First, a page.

Monday, October 18, 2021


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Excerpted From: Christopher Slobogin, Preventive Justice: How Algorithms, Parole Boards, and Limiting Retributivism Could End Mass Incarceration, 56 Wake Forest Law Review 97 (2021) (332 Footnotes) (Full Document)


ChristopherSloboginWhen it comes to criminal justice, change is in the air. From calls to Defund the Police and Abolish Prisons to the Eight Can't Wait and Smart Sentencing initiatives, a cacophony of proposals for reorienting policing, pretrial detention decision-making, and sentencing are jumping out of academic journals and into mainstream political culture. This Article adds to the reformist hubbub by proposing dramatic changes to our system of punishment. It calls for a system of “preventive justice” that harks back to the days of sentences determined by parole boards, but with two important twists: sentence ranges would be consistent with retributive principles, and release would be required at the expiration of the low end of the range unless the offender is found to pose a high risk for committing violent crime, based on the results of a statistically derived risk assessment tool.

The prescriptions advanced here will undoubtedly strike many would-be reformers as the opposite of a reform agenda--a throwback to worn-out ideas and a dangerous endorsement of flawed, biased, and mechanistic technologies. The burden of this Article is to persuade otherwise.

Meeting that burden begins by emphasizing that a primary goal of preventive justice is to put a significant dent in our incarceration rates and massive prison populations. It is well-known that the imprisonment rate in the United States has skyrocketed since the late 1960s, from the neighborhood of one hundred people per one hundred thousand, to somewhere between five to seven hundred people per one hundred thousand, so that now prisons and jails house well over two million individuals. Although prison growth has moderated somewhat in the past several years, the pace of contraction has been slow. By one estimate, at the current rate of downturn, it will take until 2101 for the prison population to return to its 1980 level.

A growing number of policymakers and commentators think that postconviction incarceration rates are an acute problem. Those on the left are most concerned about the human cost, not only to suspects and offenders but to their families and their communities. In particular, these critics point to the huge proportion of people of color who are in prison--at a rate roughly six times that of whites to the disruption that imprisonment causes to the families and neighborhoods of those who are confined. More generally, critics emphasize the research that suggests that imprisonment is itself criminogenic. Those on the right may have these reactions as well, but are probably at least as concerned about the cost of prisons, jails, and correctional staff. The money spent on the carceral state has quadrupled since the 1990s, to upwards of $80 billion a year, and the indirect costs of this prison boom have been estimated at over $500 billion (about 6 percent of the U.S. gross domestic product). From a more philosophical perspective, both those who believe punishment should focus on just desert and those who are more utilitarian in orientation favor some degree of decarceration. Whatever the reason, a consensus has built among policymakers that reducing the number of people in prison is a critical objective, at least if it can be done without increasing the danger to the public.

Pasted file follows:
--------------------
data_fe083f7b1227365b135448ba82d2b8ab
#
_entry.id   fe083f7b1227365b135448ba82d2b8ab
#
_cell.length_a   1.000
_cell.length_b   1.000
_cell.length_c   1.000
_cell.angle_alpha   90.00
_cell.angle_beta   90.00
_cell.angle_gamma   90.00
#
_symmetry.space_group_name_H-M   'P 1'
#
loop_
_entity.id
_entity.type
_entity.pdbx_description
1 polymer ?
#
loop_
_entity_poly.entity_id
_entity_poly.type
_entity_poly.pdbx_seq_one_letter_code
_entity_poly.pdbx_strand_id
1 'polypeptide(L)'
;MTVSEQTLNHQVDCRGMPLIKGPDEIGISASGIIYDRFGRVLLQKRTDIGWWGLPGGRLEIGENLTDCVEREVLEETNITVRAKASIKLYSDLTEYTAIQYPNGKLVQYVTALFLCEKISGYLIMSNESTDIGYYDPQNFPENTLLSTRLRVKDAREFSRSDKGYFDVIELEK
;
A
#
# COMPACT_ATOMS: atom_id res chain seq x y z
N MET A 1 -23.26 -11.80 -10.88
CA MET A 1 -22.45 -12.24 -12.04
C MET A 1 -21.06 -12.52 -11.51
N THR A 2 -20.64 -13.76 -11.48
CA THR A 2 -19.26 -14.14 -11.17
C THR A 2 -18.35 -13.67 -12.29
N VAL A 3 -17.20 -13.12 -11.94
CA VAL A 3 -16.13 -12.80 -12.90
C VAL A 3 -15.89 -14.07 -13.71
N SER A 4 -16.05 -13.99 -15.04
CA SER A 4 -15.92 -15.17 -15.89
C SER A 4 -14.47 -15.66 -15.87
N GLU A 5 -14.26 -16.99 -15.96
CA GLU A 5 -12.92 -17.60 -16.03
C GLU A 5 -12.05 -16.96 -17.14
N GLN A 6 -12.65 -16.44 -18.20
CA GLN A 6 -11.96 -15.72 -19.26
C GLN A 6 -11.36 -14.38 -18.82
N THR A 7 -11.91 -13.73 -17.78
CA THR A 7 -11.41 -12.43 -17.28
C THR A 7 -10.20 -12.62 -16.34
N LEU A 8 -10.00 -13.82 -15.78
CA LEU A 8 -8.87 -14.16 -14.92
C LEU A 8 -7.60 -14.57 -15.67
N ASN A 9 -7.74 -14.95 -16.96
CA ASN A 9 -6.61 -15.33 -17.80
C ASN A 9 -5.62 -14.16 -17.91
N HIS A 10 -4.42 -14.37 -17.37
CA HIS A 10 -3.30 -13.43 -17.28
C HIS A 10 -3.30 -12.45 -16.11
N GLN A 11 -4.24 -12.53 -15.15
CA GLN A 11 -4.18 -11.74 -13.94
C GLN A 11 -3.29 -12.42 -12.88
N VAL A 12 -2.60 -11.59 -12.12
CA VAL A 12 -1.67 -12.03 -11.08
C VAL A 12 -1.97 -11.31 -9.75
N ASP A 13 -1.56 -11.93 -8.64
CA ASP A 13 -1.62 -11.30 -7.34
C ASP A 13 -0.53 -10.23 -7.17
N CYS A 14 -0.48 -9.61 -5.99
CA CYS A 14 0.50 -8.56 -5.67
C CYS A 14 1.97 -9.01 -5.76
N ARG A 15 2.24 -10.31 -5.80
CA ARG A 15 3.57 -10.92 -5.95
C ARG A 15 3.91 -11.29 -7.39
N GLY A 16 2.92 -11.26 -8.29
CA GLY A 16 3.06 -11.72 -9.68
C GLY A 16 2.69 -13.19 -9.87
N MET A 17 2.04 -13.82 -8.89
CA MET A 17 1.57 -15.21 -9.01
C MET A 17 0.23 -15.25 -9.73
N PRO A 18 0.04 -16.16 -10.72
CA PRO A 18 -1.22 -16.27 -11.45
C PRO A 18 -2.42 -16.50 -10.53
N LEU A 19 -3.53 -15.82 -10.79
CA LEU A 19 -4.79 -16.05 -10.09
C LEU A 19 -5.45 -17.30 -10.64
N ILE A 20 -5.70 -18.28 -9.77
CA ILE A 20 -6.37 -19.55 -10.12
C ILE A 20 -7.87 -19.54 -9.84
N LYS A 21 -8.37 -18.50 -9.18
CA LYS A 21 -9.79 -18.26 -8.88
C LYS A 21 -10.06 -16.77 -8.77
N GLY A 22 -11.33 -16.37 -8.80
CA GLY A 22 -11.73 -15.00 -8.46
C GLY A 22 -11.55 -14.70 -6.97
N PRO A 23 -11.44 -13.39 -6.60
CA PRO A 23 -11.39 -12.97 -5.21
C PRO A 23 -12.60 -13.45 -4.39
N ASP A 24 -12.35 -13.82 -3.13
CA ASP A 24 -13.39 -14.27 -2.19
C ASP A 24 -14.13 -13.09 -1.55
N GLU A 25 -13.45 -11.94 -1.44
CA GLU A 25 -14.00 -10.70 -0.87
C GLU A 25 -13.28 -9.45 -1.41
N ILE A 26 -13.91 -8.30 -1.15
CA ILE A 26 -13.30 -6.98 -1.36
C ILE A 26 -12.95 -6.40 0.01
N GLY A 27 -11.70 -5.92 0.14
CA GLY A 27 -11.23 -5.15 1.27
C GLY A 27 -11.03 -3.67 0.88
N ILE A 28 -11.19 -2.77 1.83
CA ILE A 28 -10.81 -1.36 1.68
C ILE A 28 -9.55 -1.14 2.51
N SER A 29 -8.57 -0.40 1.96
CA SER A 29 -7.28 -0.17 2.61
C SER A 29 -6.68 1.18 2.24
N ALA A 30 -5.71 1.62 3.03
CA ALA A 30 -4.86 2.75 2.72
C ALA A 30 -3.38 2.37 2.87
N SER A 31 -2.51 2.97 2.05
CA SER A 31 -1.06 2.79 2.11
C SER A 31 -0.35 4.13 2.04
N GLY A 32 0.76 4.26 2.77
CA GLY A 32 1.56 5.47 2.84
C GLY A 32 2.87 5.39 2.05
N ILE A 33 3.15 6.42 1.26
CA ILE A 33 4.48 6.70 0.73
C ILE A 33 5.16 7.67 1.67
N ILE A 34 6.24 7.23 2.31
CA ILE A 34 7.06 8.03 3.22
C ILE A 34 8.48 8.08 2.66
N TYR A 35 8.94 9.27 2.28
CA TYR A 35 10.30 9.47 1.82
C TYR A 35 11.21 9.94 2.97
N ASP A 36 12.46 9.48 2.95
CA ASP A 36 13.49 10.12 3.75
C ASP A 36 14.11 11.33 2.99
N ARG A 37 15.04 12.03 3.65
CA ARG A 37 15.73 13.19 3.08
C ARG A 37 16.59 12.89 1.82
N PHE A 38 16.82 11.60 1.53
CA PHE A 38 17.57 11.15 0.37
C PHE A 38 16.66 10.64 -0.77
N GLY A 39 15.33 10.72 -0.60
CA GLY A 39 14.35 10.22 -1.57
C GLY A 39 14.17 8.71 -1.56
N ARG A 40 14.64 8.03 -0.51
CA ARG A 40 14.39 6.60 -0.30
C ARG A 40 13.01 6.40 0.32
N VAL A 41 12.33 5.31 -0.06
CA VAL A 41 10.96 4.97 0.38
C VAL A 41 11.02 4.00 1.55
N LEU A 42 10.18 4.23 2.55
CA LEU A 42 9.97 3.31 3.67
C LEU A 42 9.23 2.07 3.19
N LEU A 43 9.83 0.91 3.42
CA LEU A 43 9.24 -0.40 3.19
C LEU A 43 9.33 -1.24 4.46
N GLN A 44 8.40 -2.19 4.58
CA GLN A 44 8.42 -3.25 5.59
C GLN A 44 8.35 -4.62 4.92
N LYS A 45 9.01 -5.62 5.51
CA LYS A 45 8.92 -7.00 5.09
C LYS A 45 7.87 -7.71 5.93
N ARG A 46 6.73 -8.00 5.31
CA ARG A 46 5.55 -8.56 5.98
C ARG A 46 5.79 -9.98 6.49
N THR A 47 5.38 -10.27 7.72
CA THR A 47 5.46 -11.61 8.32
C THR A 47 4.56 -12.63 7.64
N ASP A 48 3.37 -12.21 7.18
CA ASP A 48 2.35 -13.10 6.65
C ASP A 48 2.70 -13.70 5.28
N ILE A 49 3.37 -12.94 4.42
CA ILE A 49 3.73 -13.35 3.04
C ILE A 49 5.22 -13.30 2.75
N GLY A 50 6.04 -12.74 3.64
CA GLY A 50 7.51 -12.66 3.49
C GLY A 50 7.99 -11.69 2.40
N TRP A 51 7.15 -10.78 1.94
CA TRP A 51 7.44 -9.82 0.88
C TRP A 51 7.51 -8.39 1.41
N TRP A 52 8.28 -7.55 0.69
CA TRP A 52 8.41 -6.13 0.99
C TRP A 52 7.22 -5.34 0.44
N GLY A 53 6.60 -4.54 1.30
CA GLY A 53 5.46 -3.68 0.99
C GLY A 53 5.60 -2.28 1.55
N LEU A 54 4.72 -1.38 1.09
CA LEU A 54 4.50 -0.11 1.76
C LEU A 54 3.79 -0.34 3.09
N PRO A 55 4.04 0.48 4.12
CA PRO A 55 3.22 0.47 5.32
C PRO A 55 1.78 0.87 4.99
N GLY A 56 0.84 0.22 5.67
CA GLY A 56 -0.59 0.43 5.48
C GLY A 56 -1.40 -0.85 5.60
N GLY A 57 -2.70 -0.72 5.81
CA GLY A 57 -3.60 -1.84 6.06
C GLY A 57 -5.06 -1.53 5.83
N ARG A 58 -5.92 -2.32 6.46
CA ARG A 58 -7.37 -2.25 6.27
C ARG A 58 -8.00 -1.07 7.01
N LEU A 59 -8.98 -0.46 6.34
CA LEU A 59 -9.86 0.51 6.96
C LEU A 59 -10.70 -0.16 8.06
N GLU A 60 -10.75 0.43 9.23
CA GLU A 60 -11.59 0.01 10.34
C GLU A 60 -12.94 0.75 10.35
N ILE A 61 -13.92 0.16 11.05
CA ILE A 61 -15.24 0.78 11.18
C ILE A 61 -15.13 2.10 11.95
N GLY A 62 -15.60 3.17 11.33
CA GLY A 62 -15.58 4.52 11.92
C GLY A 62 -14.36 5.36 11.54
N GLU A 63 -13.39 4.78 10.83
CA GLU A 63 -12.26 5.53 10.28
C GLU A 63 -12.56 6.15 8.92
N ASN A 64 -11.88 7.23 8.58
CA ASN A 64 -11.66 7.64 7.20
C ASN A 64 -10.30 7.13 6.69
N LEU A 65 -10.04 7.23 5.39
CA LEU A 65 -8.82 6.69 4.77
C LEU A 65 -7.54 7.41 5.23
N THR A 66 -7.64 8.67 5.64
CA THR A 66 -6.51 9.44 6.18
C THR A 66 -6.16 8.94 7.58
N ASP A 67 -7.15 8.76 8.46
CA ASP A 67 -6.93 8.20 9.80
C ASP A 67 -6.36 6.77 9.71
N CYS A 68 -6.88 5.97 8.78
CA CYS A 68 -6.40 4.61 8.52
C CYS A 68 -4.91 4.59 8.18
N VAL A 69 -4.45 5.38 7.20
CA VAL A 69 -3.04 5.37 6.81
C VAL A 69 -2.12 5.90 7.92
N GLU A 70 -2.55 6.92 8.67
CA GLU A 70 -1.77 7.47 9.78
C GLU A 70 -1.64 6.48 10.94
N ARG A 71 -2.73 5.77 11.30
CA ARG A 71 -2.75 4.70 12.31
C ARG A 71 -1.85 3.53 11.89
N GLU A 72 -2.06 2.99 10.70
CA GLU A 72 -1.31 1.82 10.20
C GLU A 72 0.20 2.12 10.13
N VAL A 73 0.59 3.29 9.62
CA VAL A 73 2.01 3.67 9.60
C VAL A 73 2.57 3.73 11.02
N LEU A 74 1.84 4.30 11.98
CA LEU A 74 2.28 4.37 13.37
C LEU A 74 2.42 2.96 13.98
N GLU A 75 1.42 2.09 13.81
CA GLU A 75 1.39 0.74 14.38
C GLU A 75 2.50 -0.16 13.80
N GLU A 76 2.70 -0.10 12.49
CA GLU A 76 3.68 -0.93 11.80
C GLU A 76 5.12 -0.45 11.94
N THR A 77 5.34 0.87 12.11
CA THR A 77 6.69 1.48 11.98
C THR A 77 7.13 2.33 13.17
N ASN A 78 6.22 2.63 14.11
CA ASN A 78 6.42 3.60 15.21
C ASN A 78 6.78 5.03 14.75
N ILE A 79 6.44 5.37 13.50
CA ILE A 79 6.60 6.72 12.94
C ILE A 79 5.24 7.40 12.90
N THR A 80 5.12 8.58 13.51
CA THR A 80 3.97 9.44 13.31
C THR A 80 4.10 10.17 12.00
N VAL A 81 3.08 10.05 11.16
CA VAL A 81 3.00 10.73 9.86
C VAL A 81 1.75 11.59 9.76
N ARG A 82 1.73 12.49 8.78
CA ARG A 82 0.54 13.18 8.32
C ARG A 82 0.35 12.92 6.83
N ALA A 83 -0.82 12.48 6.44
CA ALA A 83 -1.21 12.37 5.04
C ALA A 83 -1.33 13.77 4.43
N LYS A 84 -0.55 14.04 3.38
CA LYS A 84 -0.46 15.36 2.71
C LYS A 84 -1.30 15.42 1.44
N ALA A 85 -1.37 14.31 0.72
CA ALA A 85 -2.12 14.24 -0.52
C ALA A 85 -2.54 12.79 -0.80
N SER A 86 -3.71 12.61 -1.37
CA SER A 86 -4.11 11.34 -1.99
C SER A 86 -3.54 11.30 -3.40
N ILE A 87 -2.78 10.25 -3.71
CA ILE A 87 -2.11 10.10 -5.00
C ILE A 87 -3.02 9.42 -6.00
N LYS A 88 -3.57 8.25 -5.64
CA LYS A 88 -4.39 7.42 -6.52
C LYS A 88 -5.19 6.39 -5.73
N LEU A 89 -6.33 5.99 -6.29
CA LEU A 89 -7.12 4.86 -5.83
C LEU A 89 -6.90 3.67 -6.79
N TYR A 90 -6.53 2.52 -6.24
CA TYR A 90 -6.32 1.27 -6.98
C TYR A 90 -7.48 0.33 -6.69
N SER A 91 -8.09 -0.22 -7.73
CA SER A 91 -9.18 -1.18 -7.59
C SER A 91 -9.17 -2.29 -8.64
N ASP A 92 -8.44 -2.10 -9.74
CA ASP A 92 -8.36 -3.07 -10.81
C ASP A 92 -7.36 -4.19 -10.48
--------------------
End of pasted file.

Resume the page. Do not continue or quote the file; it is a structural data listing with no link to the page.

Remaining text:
The public seems to agree. In a 2006 poll, only 38 percent of respondents said that reducing the prison population was “very important” as a stand-alone goal, while 81 percent stated it was “very important” to ensure that “the punishment fits the crime.” But by 2016, surveys showed that over 80 percent favored reduction of prison populations as a primary goal of the criminal justice system. And when given more context, the public's attitudes toward incarceration appear to be even more attuned to its negative aspects. In one 2012 PEW poll, 78 percent of respondents stated that it would be acceptable to reduce prison time for low-risk, nonviolent offenders to close budget deficits, and over 80 percent believed that more money should be spent on alternatives to prison for such offenders. Well over a majority of respondents in the same poll endorsed the following statement: “It does not matter whether a nonviolent offender is in prison for 18 or 24 [or] 30 months .... What really matters is that the system does a better job of making sure that when an offender does get out, he is less likely to commit another crime.” In two polls of Wisconsin citizens (a “purple” state) in 2012-2013, a majority of respondents supported early release for both nonviolent and violent offenders--at a point halfway through the sentence no less--if the offender “can demonstrate that he is no longer a threat to society.”